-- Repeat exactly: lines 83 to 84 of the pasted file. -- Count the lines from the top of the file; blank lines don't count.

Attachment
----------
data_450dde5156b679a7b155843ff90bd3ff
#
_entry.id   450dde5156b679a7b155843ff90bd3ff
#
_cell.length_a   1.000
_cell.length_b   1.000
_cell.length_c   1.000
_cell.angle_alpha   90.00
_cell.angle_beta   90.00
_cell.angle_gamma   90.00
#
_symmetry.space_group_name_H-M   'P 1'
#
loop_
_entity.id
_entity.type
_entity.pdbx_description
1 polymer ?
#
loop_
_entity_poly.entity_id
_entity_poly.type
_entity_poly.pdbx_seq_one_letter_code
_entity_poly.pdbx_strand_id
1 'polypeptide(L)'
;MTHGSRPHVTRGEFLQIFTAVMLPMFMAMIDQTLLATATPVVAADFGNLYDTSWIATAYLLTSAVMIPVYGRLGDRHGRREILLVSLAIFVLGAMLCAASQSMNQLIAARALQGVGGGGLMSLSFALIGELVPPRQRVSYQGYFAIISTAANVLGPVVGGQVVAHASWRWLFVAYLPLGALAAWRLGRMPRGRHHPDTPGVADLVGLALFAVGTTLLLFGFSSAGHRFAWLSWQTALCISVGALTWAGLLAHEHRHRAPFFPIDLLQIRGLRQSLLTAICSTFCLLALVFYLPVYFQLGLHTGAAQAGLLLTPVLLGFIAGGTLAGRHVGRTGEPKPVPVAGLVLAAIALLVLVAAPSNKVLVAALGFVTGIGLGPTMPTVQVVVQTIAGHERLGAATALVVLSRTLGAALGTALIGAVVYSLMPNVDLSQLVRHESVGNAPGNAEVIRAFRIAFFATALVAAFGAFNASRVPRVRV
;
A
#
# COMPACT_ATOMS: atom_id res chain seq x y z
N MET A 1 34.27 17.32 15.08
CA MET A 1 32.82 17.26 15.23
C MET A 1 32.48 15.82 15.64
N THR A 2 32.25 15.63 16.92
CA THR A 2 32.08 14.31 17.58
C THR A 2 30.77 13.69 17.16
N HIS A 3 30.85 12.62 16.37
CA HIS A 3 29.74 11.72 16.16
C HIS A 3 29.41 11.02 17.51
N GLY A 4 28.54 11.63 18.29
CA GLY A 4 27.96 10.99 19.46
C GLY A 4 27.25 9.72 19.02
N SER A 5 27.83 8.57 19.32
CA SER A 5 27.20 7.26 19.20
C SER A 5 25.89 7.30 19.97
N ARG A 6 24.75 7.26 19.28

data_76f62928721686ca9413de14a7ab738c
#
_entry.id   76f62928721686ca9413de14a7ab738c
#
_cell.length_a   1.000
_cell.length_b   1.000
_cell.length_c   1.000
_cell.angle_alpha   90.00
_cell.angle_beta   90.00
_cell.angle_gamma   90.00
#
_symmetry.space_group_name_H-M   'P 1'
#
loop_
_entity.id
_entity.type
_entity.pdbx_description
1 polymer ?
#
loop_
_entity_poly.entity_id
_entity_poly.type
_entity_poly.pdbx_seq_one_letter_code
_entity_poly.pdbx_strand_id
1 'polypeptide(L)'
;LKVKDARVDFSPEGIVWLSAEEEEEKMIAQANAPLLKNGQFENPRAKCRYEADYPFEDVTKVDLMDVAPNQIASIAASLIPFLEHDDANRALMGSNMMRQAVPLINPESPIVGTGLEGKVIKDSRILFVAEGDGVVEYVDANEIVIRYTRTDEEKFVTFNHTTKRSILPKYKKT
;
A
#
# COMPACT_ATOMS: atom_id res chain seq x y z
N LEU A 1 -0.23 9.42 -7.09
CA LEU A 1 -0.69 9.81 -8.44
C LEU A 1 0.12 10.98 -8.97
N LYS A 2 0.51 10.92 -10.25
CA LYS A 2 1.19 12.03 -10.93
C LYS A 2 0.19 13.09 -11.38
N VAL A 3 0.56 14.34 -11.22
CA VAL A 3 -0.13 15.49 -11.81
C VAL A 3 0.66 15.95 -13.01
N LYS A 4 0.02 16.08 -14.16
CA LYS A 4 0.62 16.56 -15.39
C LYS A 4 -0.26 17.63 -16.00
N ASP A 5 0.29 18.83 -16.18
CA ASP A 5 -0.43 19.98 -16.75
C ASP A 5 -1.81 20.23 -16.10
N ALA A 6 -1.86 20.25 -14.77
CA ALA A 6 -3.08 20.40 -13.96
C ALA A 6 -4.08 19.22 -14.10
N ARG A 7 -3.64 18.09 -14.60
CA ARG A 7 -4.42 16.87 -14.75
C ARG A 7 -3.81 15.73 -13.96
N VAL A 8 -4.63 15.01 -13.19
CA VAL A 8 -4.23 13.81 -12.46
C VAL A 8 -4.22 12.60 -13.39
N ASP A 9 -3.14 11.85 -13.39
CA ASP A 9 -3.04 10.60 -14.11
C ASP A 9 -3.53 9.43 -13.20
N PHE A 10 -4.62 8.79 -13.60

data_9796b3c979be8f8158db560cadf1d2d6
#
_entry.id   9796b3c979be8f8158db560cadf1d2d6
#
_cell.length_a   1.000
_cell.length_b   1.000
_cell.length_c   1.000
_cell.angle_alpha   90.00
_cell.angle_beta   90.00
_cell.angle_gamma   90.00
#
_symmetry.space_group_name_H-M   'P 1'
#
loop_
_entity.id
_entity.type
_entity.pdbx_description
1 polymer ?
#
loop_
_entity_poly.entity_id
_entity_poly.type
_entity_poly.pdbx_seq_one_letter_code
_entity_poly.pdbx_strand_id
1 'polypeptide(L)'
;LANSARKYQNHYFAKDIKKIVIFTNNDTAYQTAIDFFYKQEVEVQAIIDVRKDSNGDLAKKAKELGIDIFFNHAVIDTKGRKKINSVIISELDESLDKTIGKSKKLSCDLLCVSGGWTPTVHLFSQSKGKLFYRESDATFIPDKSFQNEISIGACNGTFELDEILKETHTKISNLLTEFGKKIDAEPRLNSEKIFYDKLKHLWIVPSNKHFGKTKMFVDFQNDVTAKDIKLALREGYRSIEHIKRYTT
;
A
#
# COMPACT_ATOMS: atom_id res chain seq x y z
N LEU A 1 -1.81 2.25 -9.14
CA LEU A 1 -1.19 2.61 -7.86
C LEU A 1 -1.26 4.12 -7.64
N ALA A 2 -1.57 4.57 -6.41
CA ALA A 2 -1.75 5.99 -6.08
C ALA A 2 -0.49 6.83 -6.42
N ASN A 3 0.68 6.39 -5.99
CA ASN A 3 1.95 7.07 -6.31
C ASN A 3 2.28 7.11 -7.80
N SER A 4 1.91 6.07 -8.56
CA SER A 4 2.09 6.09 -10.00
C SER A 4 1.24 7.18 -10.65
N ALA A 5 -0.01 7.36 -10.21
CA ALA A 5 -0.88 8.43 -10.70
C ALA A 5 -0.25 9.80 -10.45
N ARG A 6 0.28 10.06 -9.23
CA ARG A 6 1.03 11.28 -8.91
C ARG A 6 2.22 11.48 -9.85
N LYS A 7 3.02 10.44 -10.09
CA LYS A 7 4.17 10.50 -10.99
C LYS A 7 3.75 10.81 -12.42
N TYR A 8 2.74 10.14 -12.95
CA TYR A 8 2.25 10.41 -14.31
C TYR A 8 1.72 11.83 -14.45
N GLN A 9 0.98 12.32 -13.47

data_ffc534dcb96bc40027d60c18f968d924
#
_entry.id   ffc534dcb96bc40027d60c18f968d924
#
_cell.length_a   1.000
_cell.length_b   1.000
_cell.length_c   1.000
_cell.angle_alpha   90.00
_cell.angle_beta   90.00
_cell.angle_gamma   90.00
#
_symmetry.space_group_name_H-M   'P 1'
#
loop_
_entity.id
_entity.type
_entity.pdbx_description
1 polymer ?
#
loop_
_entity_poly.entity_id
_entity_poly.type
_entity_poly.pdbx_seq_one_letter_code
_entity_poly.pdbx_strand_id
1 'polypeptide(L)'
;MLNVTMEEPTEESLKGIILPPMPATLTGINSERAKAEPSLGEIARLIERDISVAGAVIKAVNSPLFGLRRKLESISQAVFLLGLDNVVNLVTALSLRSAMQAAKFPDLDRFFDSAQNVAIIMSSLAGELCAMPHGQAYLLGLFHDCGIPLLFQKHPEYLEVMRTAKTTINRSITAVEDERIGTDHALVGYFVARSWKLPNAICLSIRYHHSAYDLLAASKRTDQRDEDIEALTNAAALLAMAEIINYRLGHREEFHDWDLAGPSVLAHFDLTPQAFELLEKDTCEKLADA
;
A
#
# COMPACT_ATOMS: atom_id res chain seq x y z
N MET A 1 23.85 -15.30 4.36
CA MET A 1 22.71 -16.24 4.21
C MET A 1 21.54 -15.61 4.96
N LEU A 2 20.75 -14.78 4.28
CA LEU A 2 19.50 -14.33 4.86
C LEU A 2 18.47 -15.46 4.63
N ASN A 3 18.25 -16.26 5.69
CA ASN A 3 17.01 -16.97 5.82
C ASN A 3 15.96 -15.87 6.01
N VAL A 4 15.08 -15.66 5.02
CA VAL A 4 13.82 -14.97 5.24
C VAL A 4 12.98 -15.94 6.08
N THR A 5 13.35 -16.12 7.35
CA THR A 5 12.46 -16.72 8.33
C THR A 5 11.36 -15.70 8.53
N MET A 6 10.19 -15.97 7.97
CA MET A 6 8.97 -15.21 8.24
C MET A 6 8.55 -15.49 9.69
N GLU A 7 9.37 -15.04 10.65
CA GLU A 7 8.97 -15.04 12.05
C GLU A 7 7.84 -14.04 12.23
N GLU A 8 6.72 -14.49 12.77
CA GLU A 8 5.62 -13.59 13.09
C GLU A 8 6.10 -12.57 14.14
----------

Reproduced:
N VAL A 3 0.56 14.34 -11.22
CA VAL A 3 -0.13 15.49 -11.81